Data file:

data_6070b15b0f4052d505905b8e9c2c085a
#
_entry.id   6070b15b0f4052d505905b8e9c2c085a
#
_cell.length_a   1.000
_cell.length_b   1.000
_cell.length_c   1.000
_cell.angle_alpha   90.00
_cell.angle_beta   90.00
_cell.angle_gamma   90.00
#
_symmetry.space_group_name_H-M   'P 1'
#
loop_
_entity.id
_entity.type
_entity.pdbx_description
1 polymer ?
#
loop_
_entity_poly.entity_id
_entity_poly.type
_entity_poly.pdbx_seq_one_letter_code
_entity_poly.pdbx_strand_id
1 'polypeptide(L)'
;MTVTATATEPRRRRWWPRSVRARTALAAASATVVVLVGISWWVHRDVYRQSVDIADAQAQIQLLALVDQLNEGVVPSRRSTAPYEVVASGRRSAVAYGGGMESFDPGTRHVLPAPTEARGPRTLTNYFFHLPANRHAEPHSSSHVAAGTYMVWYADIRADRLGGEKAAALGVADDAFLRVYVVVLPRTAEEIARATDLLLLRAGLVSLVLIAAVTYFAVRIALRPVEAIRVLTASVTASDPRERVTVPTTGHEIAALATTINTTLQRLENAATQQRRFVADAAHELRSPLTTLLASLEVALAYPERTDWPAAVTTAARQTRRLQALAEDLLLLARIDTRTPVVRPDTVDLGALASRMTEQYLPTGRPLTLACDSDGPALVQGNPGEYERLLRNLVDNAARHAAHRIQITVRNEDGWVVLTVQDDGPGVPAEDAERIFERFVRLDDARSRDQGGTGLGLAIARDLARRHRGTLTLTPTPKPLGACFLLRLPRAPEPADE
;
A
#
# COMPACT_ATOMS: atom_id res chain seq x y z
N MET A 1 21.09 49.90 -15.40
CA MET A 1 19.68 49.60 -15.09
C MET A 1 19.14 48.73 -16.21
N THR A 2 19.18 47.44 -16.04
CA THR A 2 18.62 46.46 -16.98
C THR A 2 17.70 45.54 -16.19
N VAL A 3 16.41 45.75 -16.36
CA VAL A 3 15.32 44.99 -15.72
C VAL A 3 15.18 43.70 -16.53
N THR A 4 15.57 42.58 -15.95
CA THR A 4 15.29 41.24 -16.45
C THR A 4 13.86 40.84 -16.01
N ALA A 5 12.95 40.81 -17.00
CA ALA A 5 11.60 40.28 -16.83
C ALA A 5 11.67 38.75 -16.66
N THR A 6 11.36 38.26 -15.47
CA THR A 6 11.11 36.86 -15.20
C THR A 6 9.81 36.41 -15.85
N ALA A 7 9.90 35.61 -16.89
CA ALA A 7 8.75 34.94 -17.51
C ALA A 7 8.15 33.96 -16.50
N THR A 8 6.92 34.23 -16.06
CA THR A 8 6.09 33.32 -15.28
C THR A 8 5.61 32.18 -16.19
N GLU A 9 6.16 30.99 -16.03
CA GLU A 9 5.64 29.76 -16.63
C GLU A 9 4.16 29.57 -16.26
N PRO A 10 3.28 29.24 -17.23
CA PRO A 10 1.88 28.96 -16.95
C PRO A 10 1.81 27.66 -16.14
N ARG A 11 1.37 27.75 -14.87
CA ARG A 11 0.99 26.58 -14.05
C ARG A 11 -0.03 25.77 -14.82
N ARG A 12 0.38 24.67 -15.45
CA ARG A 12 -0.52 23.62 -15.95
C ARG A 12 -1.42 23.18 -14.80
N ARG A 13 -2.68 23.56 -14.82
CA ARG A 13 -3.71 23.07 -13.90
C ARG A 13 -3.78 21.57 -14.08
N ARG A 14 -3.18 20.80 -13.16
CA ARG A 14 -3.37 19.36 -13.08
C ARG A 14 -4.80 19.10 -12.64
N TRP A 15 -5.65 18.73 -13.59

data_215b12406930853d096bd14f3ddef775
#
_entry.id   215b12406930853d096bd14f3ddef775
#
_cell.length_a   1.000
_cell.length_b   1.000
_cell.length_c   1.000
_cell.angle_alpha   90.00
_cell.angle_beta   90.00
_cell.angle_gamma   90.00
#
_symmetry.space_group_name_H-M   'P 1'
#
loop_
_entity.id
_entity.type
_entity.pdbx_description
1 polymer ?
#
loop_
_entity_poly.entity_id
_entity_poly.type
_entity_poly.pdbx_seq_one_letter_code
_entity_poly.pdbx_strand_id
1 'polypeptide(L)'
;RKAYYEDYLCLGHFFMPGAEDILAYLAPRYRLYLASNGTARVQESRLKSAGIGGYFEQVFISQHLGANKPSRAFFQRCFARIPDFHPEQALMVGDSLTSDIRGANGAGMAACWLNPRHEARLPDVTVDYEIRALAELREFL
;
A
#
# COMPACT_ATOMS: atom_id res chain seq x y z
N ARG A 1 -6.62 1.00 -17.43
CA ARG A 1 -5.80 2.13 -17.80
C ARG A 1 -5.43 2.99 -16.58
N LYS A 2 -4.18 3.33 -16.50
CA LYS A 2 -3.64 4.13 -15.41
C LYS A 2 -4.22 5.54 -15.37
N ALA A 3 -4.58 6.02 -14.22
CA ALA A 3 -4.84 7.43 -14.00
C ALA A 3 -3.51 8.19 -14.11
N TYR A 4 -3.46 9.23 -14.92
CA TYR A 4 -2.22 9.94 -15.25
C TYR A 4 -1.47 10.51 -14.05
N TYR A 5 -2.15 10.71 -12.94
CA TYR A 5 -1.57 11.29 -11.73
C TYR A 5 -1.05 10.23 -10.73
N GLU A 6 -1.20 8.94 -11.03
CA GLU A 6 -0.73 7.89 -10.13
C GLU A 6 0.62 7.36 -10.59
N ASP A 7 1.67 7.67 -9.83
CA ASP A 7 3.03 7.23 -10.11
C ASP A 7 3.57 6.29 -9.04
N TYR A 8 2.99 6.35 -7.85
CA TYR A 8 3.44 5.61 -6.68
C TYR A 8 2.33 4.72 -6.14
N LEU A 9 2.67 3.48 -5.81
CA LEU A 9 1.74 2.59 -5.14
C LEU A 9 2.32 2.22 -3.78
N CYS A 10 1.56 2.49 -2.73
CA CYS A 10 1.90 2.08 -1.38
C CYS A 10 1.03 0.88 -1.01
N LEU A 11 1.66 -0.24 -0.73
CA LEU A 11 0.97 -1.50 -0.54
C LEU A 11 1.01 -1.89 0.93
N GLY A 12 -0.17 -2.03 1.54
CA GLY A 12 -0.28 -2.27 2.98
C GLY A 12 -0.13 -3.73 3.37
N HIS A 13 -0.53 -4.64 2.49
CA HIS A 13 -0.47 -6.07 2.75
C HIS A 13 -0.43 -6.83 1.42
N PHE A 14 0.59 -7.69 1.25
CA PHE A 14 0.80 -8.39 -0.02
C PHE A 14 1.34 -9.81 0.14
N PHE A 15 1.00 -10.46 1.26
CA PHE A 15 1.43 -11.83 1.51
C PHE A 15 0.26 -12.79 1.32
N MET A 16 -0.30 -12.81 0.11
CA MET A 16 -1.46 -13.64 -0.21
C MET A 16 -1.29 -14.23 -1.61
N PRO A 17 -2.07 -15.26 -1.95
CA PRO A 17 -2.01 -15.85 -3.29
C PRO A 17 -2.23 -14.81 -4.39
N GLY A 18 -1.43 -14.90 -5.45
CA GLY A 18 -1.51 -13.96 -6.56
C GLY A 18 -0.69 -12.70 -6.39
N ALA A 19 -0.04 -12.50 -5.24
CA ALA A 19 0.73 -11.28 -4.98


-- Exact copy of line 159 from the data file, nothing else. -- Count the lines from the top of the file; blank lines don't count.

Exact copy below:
CA ALA A 19 0.73 -11.28 -4.98